Bram Stoker's Dracula Term Paper

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Allegorical Dracula

It seems strange at first to consider one of the greatest of Victorian gothic novels, and the genesis of the entire modern vampire craze as a masterpiece of Christian fiction. However, it is precisely accurate to do so. If it were written today, it would most certainly be considered Christian niche fiction. The entirety of the novel is filled with appeals to the wisdom, justice, and aid of God, and the protagonists eventually consider themselves to be the righteous warriors of God fighting to save Christian England. There is throughout a very strong sense of evangelicalism in phrases such as "God is merciful and just, and knows your pain and your devotion."(Ch 22) What, one might ask though, is a Christian book doing introducing one of the most seductively evil of modern monster protagonists? The answer is as simple as it is obvious: the vampire Dracula is portrayed throughout and meant to be interpreted as a gothic version of the dread Antichrist of Christian myth. In short, Bram Stoker's Dracula can be justly reinterpreted as an allegory about power of Christ and his Church overcoming the predations of the Antichrist.

His status as an Antichrist figure is relatively obvious. To begin with, it is commonly known that the word "Dracul" means both "devil" and "dragon" in its native tongue. The Antichrist is commonly considered to be the devil incarnate, even as Christ was God incarnate. According to traditional readings, the great Beast and the great Dragon of Revelations are considered forms of the Antichrist. Obviously, as Dracula means "son of the dragon/devil" there is a connection here. Additionally, his connection with the beast makes perfect sense. "Who is like the beast?" (Rev 13:4) the Bible asks, and Stoker answers by consistently painting Dracula as an animal. He goes down the wall like a lizard. He can transform into a wolf or a bat, and has power over all unclean creatures.

In Revelations the Antichrist has other more precisely vampiric qualities as well. He is said to have been "mortally wounded, and his deadly wound was healed." (Rev 13:12) Of course, in order to qualify as a mortal wound, a wound must kill someone. The Antichrist, it seems, is capable of being killed and healing his own wounds. This of course is a familiar trait belonging to vampires, who are nearly immortal and can survive many mortal wounds. The Antichrist of Revelations is seen to die and come back to life, even as a vampire was dead and lives again as one of the undead. Additionally, in Revelations the consort of the Antichrist, known as the Whore of Babylon, is said to be "drunken with the blood of the saints, and with the blood of the martyrs." (Rev 17:6) In short, she drinks blood even as do Dracula's consorts.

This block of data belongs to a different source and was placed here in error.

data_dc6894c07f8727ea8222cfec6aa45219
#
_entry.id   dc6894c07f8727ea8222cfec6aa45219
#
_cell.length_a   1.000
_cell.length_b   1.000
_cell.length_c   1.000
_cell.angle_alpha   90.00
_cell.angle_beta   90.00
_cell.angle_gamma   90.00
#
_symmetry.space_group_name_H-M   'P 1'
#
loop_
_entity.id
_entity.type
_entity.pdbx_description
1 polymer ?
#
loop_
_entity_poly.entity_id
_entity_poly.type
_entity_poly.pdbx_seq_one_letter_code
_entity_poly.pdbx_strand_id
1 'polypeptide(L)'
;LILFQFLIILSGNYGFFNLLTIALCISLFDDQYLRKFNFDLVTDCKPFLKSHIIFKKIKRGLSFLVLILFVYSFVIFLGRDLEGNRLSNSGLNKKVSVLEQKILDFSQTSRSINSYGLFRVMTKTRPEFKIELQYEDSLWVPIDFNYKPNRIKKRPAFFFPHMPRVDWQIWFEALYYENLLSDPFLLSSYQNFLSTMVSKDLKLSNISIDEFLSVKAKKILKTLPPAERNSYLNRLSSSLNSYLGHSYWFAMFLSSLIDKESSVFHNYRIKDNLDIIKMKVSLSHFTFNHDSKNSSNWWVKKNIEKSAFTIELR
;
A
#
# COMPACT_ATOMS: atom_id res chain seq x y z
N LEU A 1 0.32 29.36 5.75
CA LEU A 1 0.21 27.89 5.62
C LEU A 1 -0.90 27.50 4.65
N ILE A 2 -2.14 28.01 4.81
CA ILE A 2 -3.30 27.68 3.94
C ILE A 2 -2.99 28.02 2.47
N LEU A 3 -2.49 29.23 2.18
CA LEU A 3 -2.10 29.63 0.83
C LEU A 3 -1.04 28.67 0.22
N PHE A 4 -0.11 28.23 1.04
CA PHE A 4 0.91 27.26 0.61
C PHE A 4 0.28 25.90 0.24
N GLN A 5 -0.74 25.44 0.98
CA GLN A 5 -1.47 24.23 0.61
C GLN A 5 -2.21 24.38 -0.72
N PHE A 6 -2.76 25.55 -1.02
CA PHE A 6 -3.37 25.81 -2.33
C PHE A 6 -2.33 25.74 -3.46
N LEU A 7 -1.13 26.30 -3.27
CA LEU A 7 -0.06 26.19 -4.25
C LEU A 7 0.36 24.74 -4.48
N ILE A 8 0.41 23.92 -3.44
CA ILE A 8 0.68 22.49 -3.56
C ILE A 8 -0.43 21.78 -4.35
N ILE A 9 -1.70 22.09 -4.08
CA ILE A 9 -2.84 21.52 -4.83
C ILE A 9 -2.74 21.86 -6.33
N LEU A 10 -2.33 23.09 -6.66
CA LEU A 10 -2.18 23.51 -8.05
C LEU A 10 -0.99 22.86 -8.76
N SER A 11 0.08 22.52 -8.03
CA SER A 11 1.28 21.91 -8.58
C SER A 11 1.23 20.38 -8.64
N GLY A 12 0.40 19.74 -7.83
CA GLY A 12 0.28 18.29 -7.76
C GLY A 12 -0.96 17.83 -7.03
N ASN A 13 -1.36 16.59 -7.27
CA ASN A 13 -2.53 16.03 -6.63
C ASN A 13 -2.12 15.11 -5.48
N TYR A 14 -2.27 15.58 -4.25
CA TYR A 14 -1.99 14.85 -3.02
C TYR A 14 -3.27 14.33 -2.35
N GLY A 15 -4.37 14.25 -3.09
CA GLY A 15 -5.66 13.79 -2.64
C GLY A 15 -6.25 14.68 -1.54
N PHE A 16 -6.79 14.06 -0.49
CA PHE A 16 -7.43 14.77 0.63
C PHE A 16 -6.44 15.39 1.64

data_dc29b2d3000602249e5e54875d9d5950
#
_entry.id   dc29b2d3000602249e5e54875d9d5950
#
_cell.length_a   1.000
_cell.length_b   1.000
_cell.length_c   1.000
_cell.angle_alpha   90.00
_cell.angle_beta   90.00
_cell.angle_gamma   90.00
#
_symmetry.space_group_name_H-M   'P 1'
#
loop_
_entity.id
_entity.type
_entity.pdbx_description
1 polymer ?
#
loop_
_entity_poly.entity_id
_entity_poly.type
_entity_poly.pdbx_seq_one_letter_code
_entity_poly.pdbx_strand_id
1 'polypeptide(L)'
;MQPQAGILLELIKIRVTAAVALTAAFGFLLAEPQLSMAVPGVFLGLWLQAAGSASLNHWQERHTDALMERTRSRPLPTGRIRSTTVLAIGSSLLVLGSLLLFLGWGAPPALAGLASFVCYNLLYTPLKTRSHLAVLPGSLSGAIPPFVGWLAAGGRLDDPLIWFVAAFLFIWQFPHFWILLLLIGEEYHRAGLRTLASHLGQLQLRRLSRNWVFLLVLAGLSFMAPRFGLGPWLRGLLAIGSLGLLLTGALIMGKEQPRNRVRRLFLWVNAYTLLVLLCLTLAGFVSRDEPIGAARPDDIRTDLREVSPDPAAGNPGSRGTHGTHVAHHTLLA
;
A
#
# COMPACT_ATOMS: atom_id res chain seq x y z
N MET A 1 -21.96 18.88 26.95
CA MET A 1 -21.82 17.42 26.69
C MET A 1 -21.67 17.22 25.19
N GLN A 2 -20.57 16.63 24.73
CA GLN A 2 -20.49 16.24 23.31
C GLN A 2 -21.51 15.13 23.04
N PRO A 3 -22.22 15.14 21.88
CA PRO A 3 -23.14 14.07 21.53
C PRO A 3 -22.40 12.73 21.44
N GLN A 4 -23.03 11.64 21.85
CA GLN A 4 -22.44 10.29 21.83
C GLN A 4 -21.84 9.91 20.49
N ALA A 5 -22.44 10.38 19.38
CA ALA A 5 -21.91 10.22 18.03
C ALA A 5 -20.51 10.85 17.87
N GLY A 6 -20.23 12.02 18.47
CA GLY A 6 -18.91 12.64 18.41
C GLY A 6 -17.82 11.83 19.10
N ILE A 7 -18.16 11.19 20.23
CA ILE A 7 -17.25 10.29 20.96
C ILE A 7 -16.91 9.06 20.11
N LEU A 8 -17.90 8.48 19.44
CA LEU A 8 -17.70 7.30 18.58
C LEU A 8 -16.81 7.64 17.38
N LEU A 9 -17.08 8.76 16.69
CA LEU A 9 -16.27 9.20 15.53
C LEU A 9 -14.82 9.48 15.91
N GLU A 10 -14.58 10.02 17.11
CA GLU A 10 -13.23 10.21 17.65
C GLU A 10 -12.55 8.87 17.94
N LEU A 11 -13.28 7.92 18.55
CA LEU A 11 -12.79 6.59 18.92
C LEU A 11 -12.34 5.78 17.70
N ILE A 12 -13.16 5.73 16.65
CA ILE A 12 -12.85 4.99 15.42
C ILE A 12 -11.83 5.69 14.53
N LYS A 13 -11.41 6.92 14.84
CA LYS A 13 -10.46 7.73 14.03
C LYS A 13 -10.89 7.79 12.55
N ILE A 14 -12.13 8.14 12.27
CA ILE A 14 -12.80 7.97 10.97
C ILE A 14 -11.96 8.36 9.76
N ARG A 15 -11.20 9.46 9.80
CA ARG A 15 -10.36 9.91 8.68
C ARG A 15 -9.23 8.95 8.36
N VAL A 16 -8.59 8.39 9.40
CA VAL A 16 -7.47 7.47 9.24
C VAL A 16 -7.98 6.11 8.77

The Antichrist is not just a single prophetic character, however. He is also understood as the antithesis of Christ. Thus anything that is sacred to Christ may be seen in inverse in the Antichrist. This is obvious, for example, in the way in which communion is a vital sacrament of the Christian church and is parodied in Dracula's relationship to blood. In Deuteronomy the Israelites are instructed not to eat blood, because "for the blood is the life and you shall not eat the life with the flesh." (Deut 12:23) This is precisely the same phrase used by Renfield in explaining why he wanted to devour living things and blood, because he wished to devour life itself. "simply repeating over and over again, 'The blood is the life! The blood is the life!'" (Ch. 11) The importance of the blood being the life becomes apparent later in the Bible and in the book. Later Jesus will explain to his disciples: "Whoso eateth my flesh, and drinketh my blood, hath eternal life; and I will raise him up at the last day." (John 6:54) This is also true of Dracula, that if he shares his blood with another they will live forever and be resurrected after death. Even as the good doctor explains to Mina, if they live their entire life normally after that moment of drinking Dracula's blood, they will still be resurrected after death as a vampire. Yet this is not the end of gaining the life of the blood. According to John 6:56, those that "drinketh my blood, dwelleth in me, and I in him." Dracula likewise dwells within Mina and Mina within Dracula after they share blood, for she can literally see and hear with his senses, and one assumes the same is true in inverse.